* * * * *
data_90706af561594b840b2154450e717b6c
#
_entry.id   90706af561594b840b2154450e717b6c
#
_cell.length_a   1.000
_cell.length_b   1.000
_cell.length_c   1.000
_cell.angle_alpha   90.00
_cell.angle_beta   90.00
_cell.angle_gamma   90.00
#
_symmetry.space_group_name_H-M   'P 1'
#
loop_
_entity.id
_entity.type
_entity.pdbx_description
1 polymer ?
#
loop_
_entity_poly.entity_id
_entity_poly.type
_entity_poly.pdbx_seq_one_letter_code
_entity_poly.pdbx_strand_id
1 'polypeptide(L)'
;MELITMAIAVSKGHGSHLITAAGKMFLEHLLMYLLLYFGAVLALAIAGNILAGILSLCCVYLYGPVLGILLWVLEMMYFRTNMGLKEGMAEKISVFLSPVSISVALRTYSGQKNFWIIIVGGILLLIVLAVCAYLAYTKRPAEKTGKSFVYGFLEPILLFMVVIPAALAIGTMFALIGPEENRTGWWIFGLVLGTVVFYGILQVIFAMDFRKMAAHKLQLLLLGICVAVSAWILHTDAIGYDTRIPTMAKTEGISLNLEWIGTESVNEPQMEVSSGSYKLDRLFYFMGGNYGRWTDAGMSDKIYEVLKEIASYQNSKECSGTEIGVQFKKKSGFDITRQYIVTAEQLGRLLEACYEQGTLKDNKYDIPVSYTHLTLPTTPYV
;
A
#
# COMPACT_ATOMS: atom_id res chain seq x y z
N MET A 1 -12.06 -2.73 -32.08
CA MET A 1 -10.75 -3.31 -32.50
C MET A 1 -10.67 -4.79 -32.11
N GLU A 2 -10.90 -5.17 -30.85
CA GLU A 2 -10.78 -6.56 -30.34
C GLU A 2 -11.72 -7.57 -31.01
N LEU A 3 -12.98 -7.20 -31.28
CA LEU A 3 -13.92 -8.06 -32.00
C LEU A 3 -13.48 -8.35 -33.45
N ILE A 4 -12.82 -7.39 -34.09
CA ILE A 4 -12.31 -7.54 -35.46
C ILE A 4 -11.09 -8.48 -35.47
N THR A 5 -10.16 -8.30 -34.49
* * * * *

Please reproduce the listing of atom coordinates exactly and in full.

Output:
data_90706af561594b840b2154450e717b6c
#
_entry.id   90706af561594b840b2154450e717b6c
#
_cell.length_a   1.000
_cell.length_b   1.000
_cell.length_c   1.000
_cell.angle_alpha   90.00
_cell.angle_beta   90.00
_cell.angle_gamma   90.00
#
_symmetry.space_group_name_H-M   'P 1'
#
loop_
_entity.id
_entity.type
_entity.pdbx_description
1 polymer ?
#
loop_
_entity_poly.entity_id
_entity_poly.type
_entity_poly.pdbx_seq_one_letter_code
_entity_poly.pdbx_strand_id
1 'polypeptide(L)'
;MELITMAIAVSKGHGSHLITAAGKMFLEHLLMYLLLYFGAVLALAIAGNILAGILSLCCVYLYGPVLGILLWVLEMMYFRTNMGLKEGMAEKISVFLSPVSISVALRTYSGQKNFWIIIVGGILLLIVLAVCAYLAYTKRPAEKTGKSFVYGFLEPILLFMVVIPAALAIGTMFALIGPEENRTGWWIFGLVLGTVVFYGILQVIFAMDFRKMAAHKLQLLLLGICVAVSAWILHTDAIGYDTRIPTMAKTEGISLNLEWIGTESVNEPQMEVSSGSYKLDRLFYFMGGNYGRWTDAGMSDKIYEVLKEIASYQNSKECSGTEIGVQFKKKSGFDITRQYIVTAEQLGRLLEACYEQGTLKDNKYDIPVSYTHLTLPTTPYV
;
A
#
# COMPACT_ATOMS: atom_id res chain seq x y z
N MET A 1 -12.06 -2.73 -32.08
CA MET A 1 -10.75 -3.31 -32.50
C MET A 1 -10.67 -4.79 -32.11
N GLU A 2 -10.90 -5.17 -30.85
CA GLU A 2 -10.78 -6.56 -30.34
C GLU A 2 -11.72 -7.57 -31.01
N LEU A 3 -12.98 -7.20 -31.28
CA LEU A 3 -13.92 -8.06 -32.00
C LEU A 3 -13.48 -8.35 -33.45
N ILE A 4 -12.82 -7.39 -34.09
CA ILE A 4 -12.31 -7.54 -35.46
C ILE A 4 -11.09 -8.48 -35.47
N THR A 5 -10.16 -8.30 -34.49